Celebration South of the Border: The Cowboy Museum presents “Viva Mexico! »Exhibition | New
Part of the mission of museums is to tell true stories about our past.
The saga of the American West is multicultural, however it has been portrayed in Hollywood cinema, popular fiction, or television.
Mexico and Spain are an important part of history which is currently being revisited in an exhibit at the National Cowboy and Western Heritage Museum in Oklahoma City. It is now until October 17th.
Entitled “Viva Mexico!”, The show focuses on Mexican independence and migration to the north. Michael Grauer is a historian of the American West at the museum and curator of the exhibit.
“Because we don’t have a Mexican history collection specifically, we wanted to celebrate the bicentenary of Mexico’s independence from Spain,” Grauer said. “We take a specific and unique angle at the Cowboy Museum.”
“Long live Mexico! directs his attention to the “hombres a caballo” – the men on horseback, or charros, who have shaped events over centuries of Mexican history.
“The charro was a national symbol of Mexico in the 1920s and 1930s,” Grauer said. “Politicians wanted to co-opt this image, just as some have done here in the United States. Talking about cowboy roots is vital to our mission here at the museum. ”
The exhibit includes dozens of artifacts, including saddles, boots, spurs, and sombreros as they evolve and develop.
“These form a backdrop for Mexican historical events,” Grauer said. “The first 100 years of the Mexican nation after 1821 were a tumultuous time with revolutions and counter-revolutions. Bringing into being a cohesive nation depended on men on horseback.
“Long live Mexico! will be in place on Mexico’s Independence Day in 2021 on September 16.
“The first vaquero, or cowboy, is a person of color, and probably an African slave,” Grauer said. “Spain had laws against natives or half-breeds on horseback or mule. The only workers available were enslaved Africans.
“They were limited by the type of clothing and equipment they could wear to distinguish themselves from the Spaniards. They had to wear leather clothes, which eventually evolved into a guerrilla fighter, which is an integral part of the revolution. “
Spain and Mexico have had a huge impact on the United States and Western history that has often been overlooked.
“People forget that the Spanish Empire extended to the southern border of what is now Oregon and all the way west of the Mississippi River,” Grauer said. “When Mexico gained independence, this territory becomes Mexico. Many of our western states were all part of Mexico.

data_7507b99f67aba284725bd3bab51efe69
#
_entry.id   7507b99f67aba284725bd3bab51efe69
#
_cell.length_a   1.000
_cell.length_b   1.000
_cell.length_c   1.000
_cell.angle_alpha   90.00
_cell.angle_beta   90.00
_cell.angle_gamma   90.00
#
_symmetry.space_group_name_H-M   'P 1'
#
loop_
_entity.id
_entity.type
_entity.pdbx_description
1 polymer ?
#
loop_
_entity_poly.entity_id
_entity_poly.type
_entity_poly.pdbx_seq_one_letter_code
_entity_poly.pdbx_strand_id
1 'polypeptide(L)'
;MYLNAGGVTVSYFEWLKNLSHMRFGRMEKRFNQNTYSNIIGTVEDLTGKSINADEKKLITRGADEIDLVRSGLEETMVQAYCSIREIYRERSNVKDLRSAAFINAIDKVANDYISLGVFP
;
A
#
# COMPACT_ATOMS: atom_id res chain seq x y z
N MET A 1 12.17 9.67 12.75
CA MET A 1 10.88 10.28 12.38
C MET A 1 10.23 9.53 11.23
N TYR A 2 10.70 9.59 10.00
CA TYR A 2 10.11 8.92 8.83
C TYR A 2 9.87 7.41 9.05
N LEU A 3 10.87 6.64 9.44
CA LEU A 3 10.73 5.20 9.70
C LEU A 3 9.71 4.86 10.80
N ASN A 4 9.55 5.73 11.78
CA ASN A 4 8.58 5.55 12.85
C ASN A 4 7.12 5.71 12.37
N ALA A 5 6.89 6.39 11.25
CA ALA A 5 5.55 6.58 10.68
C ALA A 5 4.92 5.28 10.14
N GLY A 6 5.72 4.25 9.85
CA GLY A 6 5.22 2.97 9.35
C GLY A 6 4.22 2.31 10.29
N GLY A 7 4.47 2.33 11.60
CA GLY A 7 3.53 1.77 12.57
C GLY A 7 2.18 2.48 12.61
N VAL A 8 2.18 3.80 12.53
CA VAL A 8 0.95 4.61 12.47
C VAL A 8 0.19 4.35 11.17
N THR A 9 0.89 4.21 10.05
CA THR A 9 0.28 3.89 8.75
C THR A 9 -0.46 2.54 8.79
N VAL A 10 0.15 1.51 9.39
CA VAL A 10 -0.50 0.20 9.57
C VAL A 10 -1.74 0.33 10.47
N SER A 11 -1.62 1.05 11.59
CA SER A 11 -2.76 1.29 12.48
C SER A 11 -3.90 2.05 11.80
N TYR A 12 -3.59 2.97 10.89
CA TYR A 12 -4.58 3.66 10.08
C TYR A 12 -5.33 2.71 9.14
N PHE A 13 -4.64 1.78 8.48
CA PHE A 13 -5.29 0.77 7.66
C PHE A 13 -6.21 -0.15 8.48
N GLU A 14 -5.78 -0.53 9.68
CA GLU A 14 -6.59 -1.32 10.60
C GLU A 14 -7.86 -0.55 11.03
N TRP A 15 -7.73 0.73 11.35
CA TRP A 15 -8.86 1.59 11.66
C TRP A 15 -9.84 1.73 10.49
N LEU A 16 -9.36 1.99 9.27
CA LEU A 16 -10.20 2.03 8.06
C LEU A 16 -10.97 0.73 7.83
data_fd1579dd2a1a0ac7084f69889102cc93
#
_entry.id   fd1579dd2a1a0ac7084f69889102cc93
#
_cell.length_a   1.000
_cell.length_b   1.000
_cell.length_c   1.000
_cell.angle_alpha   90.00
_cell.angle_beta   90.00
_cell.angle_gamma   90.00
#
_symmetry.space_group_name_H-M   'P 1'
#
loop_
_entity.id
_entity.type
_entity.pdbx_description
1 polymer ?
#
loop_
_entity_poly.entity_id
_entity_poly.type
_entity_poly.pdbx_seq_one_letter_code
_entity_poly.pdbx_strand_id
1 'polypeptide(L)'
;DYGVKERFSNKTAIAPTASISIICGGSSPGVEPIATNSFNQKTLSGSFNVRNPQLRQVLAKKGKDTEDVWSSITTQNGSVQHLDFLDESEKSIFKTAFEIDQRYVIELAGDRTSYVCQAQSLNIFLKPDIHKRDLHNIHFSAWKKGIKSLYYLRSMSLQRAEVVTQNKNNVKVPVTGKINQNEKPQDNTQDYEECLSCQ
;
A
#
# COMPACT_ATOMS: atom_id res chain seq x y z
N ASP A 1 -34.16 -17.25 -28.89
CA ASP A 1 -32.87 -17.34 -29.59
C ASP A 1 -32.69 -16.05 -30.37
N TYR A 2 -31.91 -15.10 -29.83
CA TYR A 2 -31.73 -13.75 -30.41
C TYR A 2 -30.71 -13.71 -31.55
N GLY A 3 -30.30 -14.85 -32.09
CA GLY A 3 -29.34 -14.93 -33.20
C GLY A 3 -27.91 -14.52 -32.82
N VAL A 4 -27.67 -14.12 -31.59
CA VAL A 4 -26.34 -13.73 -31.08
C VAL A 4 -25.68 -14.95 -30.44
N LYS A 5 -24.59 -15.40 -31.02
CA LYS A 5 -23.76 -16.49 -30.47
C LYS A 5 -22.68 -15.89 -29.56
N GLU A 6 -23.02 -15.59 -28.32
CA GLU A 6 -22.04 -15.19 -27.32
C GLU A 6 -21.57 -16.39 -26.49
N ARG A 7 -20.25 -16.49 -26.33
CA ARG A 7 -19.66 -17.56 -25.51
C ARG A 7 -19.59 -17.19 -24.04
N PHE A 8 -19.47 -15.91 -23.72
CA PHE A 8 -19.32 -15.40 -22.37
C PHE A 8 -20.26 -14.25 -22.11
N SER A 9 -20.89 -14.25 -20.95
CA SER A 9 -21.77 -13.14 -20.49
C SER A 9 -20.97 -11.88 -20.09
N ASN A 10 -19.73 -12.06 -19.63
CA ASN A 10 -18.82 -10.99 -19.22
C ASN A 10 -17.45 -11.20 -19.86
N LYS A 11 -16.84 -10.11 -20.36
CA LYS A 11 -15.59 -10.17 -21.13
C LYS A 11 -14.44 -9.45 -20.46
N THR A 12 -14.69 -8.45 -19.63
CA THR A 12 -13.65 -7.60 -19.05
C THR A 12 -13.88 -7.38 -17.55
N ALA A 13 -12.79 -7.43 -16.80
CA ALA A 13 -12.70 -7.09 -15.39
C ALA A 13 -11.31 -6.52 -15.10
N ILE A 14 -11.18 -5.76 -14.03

“This exhibition is an opportunity to see that the story is multi-layered and nuanced. Nothing has had a greater impact on West American culture than Spain and Mexico. and Mexico in particular.
The huge cattle ranching industry throughout Mexico has contributed to the vaquero tradition.
“Every piece of cowboy gear was originally created in Mexico,” Grauer said. “The saddle, hat, boots, leggings and spurs were part of the equipment of the Mexican vaquero.”
Ranch songs have influenced popular American music, including musician Bob Wills’ western swing. “Long live Mexico! includes some examples of visual art.
“We have a handful of paintings and many photographs from our Dickinson Research Center and the Library of Congress,” Grauer said. “We have a superb watercolor by Donald Teague with what is probably a direct reference to Pancho Villa. There is also a sculpted head of a Tarahumara Indian by George Carlson.
Another painting is borrowed from the Mabee-Gerrer Museum in Shawnee. A private Norman collector lent his saddle, used during the Mexican Revolution, to the show.
“Some artifacts that we just don’t have, so there was the challenge of telling this story in an interesting and thought-provoking way,” Grauer said.
Information from Latinx academics in California, Texas and Missouri contributed to “Viva Mexico!”
“Our museum development officials have contacted the local Hispanic community,” Grauer said. “Our marketing and advertising team has made sure they are included in everything we do. During one of our receptions, we will have a Baile Folklorico band coming to perform. It is absolutely vital and essential. In 2019 we had an exhibition called ‘Caballeros y Vaqueros’, which was a way to open that door, and we want to make sure that door stays open.
” Everybody is welcome here. We are the National Cowboy Museum, after all, and that means the whole nation, not just a part of it.